"He made his appointments in the hard way, on horseback, and brought back the earthly rewards in his saddlebags, which were meager and sometimes none, but his joy and reward came in carrying the gospel to the people who lived in the country, in the mountainous and the out-of-way places where the gospel rarely, if ever, had been preached.

"For forty years, he did this until hundreds and thousands came into the church through his preaching and until he and his wife, who was called Aunt Polly, were known far and wide through the mountainous regions of Tennessee and Virginia." (Sketches on our Mountain Preachers, J.W. West, pages 80-82)

One of the brightest lights of Anthony and Polly’s life was their son, Aaron. A parent’s greatest desire for his child is that he exceeds himself in his given field. A. A. Ferguson not only chose the path of his father as a gospel preacher, but excelled beyond his father in formal education and fame. A fuller examination of his life appears in another place on this website. Suffice it to say, his parents were very proud of him. As their lives reached their twilight years, their son and his family cared greatly for them. He opened his home and blessed them with care up until the end.

Mary Ann “Polly” passed from this life on December 12, 1907, in Russell County, Virginia, just about a month before her sixty-ninth birthday. Burial followed in the Oak Hill Cemetery in Johnson City, Tennessee. Ongoing health issues kept Anthony from traveling as he once did. Finally, Anthony died in Elizabethton, in Carter County, Tennessee November 21, 1915, just nine days past his seventy-eighth birthday. Burial followed in the Oak Hill Cemetery in Johnson City.

-Scott Harp, 11.01.2022


The Journal And Tribune, Knoxville, Tennessee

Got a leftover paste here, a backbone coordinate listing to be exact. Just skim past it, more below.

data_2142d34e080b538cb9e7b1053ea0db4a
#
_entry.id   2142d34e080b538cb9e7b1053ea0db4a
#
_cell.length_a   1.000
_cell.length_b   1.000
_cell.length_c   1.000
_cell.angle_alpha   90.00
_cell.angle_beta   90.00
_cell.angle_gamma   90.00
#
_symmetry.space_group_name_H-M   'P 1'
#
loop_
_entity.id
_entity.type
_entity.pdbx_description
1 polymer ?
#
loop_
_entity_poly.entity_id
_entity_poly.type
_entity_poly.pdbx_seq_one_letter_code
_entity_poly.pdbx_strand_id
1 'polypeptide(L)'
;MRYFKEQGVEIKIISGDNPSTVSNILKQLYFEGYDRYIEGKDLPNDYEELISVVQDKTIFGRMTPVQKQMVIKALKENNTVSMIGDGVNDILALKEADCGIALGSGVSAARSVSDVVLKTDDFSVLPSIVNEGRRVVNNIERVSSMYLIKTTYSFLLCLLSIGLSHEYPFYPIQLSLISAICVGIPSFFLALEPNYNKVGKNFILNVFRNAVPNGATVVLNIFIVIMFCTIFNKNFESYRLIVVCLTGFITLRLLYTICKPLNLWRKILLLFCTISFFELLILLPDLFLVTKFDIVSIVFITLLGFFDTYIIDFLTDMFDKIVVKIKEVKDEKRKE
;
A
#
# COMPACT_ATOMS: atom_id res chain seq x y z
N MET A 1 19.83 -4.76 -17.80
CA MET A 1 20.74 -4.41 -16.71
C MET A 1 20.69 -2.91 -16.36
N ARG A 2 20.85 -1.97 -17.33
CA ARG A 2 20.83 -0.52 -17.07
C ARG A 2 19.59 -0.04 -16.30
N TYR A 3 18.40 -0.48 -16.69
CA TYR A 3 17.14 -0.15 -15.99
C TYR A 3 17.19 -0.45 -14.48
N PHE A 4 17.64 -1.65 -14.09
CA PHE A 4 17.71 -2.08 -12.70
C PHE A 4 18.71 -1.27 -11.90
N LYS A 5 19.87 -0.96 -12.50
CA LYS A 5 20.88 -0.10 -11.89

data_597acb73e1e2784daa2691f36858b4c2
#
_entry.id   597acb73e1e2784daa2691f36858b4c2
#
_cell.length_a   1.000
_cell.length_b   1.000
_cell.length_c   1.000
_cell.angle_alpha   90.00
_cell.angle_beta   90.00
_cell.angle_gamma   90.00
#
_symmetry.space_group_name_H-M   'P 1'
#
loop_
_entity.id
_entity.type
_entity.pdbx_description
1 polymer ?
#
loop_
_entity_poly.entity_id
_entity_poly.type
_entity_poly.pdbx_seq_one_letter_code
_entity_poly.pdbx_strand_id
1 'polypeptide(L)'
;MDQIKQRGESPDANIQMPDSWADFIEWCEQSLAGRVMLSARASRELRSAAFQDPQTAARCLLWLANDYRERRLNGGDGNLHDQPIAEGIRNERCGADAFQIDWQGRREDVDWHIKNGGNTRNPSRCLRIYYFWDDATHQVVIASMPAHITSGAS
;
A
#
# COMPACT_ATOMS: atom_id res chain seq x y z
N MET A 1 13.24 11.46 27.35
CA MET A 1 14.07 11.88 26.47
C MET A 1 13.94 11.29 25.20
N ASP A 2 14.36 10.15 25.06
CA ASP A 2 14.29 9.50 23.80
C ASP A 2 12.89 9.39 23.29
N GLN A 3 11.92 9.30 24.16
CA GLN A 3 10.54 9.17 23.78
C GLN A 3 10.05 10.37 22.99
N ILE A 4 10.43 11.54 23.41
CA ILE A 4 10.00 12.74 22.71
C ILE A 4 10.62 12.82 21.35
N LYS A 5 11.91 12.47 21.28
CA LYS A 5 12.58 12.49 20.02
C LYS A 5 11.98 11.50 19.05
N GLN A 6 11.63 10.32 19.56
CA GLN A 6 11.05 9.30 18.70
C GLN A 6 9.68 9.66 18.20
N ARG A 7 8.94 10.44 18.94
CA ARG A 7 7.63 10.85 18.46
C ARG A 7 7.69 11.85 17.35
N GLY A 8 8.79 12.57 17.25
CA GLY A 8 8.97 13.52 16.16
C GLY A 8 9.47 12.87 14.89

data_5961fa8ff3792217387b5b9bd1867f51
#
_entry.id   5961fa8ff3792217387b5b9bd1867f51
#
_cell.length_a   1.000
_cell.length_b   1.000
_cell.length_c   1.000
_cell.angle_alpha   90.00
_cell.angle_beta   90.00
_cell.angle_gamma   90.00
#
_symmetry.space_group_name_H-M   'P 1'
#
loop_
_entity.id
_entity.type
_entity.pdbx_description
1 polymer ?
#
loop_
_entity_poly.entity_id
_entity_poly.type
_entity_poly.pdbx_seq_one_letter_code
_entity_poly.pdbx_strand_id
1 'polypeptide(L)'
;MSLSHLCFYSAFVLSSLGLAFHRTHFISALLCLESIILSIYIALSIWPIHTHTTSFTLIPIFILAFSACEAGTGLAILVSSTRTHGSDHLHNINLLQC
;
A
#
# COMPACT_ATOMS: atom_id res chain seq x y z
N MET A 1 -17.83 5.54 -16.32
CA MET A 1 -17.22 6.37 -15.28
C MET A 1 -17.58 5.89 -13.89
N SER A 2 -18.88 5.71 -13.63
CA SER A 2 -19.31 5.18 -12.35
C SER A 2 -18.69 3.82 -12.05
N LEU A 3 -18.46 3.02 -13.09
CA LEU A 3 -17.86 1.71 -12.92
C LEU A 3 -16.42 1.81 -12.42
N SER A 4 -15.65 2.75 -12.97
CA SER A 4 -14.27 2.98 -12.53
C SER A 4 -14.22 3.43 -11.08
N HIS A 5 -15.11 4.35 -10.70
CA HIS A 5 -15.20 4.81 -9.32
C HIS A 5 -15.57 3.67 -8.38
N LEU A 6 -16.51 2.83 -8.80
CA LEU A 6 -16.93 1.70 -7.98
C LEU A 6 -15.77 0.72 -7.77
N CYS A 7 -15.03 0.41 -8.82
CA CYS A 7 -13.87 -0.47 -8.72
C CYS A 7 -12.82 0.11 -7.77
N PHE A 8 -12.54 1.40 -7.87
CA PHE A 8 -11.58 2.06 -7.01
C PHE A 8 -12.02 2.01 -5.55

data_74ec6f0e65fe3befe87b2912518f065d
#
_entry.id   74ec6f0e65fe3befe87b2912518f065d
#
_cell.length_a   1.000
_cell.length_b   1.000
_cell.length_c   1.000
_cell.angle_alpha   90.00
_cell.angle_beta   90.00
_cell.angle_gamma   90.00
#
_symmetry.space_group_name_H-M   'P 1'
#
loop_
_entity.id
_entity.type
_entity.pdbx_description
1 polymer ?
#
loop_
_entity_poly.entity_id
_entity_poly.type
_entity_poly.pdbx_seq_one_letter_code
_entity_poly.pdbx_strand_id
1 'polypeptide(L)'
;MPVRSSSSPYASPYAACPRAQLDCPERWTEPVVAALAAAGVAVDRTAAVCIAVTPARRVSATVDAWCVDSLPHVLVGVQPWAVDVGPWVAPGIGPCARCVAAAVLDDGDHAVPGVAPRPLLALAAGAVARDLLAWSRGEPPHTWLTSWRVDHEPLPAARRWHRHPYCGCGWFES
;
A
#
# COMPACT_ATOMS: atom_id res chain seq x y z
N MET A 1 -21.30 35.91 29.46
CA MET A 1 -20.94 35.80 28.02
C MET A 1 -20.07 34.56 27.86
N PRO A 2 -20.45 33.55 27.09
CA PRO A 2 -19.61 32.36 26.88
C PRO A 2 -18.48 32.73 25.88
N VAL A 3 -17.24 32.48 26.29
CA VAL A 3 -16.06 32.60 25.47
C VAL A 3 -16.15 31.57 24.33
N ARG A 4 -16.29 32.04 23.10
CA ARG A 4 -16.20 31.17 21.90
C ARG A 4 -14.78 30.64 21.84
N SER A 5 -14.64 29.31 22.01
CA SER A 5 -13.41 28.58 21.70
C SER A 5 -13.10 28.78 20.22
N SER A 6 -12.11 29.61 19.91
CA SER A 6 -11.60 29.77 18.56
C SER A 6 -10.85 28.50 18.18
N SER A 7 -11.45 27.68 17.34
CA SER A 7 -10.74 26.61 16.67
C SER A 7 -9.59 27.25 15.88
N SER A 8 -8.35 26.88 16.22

Saturday, November 12, 1915, page 5

Directions To Grave

The Ferguson family plot is located in the Oak Hill Cemetery in Johnson City, Tennessee. In east Tennessee take I-26 to exit 23. If coming from the north you will turn right on a one-way street E. Market St. (Note: This is a one-way street. Coming from the south you will take E. Main St. which is one-way. You'll have to cross over E. Main and turn left on E. Market St and go up under the bridge). Travel on E. Market until you cross Buffalo St. and it will becoe W. Market St. In a couple blocks turn left on E. Bonne St. Go about two blocks and you'll see the cemetery on your right. Enter the first entrance you come to on your right. As soon as you enter, the graves are to your right. You will want to park your car as it is in the fence row that parallels E. Bonne St. While in the cemetery be sure and visit the graves of other restoration preachers buried in the cemetery like, S.H. Millard and John Wright.

GPS Location
36°18'53.9"N 82°21'20.6"W
or D.d. 36.314964,-82.355721

Mary A. Ferguson

A. M. Ferguson
1937 - 1915

Photos Taken 04.19.2021
Webpage produced 11.1.2022
Courtesy Of Scott Harp

Special Recognition: C. Wayne Kilpatrick and Tom L. Childers in traveling with me in April, 2021 over to the very eastern part of Tennessee to find graves of restoration preachers.